Foster v. Warden Lebanon Correctional Institution

Filing 65

REPORT AND RECOMMENDATION that 64 MOTION for Relief from Judgment re 52 Clerk's Judgment be TRANSFERRED to the Sixth Circuit Court of Appeals as a successive petition pursuant to 28 U.S.C §2244(b). Objections to R&R due by 5/9/2017. Signed by Magistrate Judge Terence P. Kemp on 4/25/2017. (agm)(This document has been sent by regular mail to the party(ies) listed in the NEF that did not receive electronic notification.)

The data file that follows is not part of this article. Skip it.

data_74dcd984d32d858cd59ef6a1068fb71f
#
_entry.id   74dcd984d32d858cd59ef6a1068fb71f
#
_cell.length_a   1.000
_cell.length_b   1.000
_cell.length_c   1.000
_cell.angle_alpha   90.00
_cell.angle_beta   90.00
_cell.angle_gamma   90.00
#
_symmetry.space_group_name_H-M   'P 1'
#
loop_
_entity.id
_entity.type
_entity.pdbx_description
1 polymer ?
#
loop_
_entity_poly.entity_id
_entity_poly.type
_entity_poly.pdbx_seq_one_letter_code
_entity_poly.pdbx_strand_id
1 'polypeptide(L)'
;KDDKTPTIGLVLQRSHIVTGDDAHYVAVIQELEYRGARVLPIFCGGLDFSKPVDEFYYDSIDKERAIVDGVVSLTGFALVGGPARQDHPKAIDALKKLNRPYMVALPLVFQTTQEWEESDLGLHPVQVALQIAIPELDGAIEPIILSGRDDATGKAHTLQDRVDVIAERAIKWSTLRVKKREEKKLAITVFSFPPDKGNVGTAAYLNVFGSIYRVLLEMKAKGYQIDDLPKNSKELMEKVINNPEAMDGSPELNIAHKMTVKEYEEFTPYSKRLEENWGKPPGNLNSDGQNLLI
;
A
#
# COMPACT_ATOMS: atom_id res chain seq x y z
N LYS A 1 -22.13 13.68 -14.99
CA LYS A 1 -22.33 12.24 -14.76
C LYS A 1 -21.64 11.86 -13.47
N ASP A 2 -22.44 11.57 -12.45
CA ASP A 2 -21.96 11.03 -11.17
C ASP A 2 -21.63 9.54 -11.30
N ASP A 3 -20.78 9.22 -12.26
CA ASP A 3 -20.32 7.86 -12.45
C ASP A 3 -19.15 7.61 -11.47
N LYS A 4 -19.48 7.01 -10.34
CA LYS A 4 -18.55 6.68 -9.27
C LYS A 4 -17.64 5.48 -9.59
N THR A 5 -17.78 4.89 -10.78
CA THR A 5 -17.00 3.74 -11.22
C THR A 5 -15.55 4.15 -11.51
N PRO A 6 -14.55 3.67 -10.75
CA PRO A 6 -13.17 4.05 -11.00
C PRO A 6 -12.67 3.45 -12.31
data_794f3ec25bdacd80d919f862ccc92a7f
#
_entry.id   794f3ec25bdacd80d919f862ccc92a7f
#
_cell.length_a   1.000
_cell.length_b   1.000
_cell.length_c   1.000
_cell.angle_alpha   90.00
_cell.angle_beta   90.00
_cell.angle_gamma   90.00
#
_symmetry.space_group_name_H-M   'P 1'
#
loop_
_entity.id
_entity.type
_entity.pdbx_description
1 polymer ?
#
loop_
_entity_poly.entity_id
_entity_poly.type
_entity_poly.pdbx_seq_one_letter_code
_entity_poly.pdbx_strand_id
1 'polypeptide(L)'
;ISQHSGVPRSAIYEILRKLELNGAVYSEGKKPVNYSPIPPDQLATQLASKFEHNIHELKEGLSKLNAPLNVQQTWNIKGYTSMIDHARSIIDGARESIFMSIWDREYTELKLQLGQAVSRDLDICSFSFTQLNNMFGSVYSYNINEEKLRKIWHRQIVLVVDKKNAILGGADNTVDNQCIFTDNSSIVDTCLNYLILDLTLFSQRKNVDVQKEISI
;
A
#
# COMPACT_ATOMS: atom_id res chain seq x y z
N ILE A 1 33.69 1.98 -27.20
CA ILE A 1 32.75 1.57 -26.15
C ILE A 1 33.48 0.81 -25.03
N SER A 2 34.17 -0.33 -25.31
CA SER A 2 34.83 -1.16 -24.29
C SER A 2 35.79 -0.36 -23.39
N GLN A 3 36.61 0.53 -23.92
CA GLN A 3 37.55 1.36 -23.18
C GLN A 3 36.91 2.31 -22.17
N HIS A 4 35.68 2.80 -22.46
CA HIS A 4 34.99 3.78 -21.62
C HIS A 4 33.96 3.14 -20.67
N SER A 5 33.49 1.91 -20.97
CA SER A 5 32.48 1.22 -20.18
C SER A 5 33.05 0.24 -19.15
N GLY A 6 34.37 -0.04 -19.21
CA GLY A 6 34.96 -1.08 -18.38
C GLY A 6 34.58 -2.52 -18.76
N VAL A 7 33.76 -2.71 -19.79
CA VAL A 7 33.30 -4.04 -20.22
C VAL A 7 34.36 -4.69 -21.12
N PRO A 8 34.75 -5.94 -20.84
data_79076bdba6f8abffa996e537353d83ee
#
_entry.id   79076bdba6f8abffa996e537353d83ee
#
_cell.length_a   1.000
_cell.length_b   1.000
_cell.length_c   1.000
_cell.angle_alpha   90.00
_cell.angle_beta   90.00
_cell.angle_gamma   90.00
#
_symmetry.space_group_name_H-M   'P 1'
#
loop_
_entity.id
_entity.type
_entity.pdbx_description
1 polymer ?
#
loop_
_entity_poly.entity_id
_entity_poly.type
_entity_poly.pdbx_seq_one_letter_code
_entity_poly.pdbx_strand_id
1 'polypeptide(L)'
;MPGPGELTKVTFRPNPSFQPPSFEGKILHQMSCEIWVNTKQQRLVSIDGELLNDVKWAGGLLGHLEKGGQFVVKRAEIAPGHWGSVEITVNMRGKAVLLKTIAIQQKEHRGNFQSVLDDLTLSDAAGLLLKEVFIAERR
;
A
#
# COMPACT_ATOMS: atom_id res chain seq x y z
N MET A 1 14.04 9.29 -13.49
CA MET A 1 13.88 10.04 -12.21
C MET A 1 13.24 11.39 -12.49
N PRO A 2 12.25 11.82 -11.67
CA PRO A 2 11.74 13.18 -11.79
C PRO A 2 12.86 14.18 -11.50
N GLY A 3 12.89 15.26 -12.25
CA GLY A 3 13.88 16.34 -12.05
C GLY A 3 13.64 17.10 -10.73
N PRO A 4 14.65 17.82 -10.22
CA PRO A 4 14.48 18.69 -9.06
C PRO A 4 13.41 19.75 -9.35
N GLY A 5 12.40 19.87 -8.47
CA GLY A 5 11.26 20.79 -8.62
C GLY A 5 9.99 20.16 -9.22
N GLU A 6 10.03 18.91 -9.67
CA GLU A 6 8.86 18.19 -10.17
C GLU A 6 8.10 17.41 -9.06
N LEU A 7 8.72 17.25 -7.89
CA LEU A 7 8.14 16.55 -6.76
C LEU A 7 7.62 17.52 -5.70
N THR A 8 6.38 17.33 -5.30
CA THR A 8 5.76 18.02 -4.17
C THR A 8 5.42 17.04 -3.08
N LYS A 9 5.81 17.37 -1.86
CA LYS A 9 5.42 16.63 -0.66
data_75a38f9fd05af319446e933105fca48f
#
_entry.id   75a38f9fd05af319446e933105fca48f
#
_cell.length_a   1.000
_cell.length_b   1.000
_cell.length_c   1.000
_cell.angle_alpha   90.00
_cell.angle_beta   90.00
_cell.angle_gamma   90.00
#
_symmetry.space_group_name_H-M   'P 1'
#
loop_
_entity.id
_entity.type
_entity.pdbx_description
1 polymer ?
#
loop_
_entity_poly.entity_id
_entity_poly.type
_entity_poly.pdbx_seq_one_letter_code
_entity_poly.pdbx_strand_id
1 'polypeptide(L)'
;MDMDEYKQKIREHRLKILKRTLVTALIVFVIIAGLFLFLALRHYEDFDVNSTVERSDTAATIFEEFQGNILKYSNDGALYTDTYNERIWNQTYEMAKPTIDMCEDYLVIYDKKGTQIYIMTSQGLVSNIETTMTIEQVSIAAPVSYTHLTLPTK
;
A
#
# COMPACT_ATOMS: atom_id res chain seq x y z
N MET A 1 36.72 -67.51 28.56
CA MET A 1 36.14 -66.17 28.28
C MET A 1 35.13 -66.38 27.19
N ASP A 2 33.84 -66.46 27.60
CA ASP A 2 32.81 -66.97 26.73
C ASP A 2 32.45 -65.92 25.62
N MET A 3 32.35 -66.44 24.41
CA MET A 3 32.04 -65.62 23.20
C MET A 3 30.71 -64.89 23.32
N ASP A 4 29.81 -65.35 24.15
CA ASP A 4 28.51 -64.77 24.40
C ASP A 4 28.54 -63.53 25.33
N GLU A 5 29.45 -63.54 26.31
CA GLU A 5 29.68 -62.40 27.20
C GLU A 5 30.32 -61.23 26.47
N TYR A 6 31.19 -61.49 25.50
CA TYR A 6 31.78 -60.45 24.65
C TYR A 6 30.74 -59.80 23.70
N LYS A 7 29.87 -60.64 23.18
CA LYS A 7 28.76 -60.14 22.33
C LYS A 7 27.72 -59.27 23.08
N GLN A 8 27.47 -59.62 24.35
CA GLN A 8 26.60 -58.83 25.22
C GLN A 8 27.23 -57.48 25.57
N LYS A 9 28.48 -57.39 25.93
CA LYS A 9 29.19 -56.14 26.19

Download PDF